Two isoforms of c-Kit, produced by alternative mRNA splicing, have been identified in humans.12,13 These isoforms are characterized by the presence or absence of a tetrapeptide sequence (GNNK) in the juxtamembrane extracellular region (Figure 1A). The two isoforms, termed GNNK and GNNK, are co-expressed in several tissues with a predominant presence of the GNNK isoform.13–17 These isoforms display distinct signaling characteristics, and also different transforming activity in NIH3T3 cells.18 In these cells, tyrosine phosphorylation of c-Kit and activation of Erk1/2 was more efficient for the GNNK than for the GNNK isoform. In addition the GNNK isoform strongly promoted anchorage-independent growth, loss of contact inhibition, and led to increased tumorigenicity in nude mice.18
In this study, we investigated the expression and biological role of the c-Kit isoforms in MM.
Design and Methods
Reagents and immunochemicals
Cell culture media, sera, and penicillin-streptomycin were purchased from Gibco BRL (Gaithersburg, MD, USA). Protein A-sepharose was from Amersham- Pharmacia (Piscataway, NJ, USA). Immobilon P membranes were from Millipore (Bedford, MA, USA). Interleukin-6, SCF and insulin-like growth factor 1 were from Strathmann (Hamburg, Germany). STI571 was from Novartis Pharma (Basel, Switzerland), PP2, LY294002, and rapamycin were from Calbiochem (La Jolla, CA, USA). Dexamethasone, melphalan, and 3(4,5 dimethiylthiazol-2-yl)-2,5-dipheniltetrazolium bromide (MTT) were from Sigma Chemical (St Louis, MO, USA). PS341 (bortezomib) was from Millenium Pharmaceuticals Ltd. (Cambridge, MA, USA). Other generic chemicals were purchased from Sigma Chemical (St. Louis, MO, USA), Roche Biochemicals (Mannheim, Germany), or Merck (Darmstadt, Germany). The anti-pGSK3 β, and anti-pp70S6 kinase antibodies were from Cell Signaling (Beverly, MA, USA). The anti-Erk1/2, anti-pErk1/2, anti-Erk5, and anti-PY99 antibodies were from Santa Cruz Biotechnology (Santa Cruz, CA, USA). The anti-pAkt, anti-Akt, anti-c-Kit, and anti-CD38 antibodies were from BD Biosciences (San Diego, CA, USA). The anti-c-Kit anti-endodomain antibody was generously provided by Dr L Rönnstrand (Lund University, Malmö, Sweden). The horseradish peroxidase–conjugated secondary antibodies were from Bio-Rad (Hercules, CA, USA). The anti-Erk5 antibody has been described previously.19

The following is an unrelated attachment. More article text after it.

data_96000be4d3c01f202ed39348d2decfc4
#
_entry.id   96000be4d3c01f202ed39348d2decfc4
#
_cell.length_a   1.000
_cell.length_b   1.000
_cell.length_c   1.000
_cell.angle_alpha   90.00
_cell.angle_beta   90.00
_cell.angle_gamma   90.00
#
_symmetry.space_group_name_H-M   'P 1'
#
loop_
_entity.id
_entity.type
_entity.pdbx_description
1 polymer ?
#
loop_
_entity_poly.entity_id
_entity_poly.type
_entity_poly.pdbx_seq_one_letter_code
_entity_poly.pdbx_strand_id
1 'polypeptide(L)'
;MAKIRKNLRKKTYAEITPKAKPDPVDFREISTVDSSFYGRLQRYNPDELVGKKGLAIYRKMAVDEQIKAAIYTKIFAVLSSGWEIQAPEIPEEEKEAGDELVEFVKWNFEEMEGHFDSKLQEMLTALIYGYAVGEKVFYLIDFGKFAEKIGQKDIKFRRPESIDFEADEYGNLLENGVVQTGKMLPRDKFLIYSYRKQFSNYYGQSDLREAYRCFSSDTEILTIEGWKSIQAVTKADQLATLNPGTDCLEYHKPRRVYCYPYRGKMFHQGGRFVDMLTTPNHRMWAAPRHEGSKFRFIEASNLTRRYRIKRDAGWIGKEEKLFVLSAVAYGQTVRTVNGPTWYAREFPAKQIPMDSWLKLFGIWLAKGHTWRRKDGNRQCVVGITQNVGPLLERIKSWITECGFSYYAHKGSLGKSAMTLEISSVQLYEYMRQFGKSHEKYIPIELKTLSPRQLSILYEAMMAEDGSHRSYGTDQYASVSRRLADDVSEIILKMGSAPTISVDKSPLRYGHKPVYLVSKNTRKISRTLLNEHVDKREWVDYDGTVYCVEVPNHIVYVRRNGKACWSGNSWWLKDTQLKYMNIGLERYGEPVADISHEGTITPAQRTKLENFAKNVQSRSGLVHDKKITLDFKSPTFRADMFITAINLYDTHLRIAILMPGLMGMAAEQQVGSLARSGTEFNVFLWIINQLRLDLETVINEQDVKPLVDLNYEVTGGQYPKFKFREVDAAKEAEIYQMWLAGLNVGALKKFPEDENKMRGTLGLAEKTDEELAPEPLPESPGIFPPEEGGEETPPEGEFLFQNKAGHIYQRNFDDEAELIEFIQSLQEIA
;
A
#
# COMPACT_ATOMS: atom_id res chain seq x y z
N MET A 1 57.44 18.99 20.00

Cell culture and transfections
The myeloma cell lines MM1S (from Dr S T Rosen, Chicago, IL, USA), MM144, OPM2 (from Dr S Rudikoff, Bethesda, MD, USA), U266, and RPMI8226 (from Dr W Dalton, Tampa, FL, USA) U266-LR7, and MGG were cultured at 37°C in a humidified atmosphere in the presence of 5% CO2-95% air. Cells were grown in RPMI 1640 medium with L-glutamine, penicillin (100 U/mL), streptomycin (100 μg/mL), and 10% (cell lines) or 20% (patients’ cells) fetal bovine serum (FBS). Unless otherwise indicated, for the biochemical experiments, myeloma cells were treated in complete media that had been in contact with the cells for at least 24 hours. Patients’ MM cells were isolated from bone marrow aspirates as previously described.20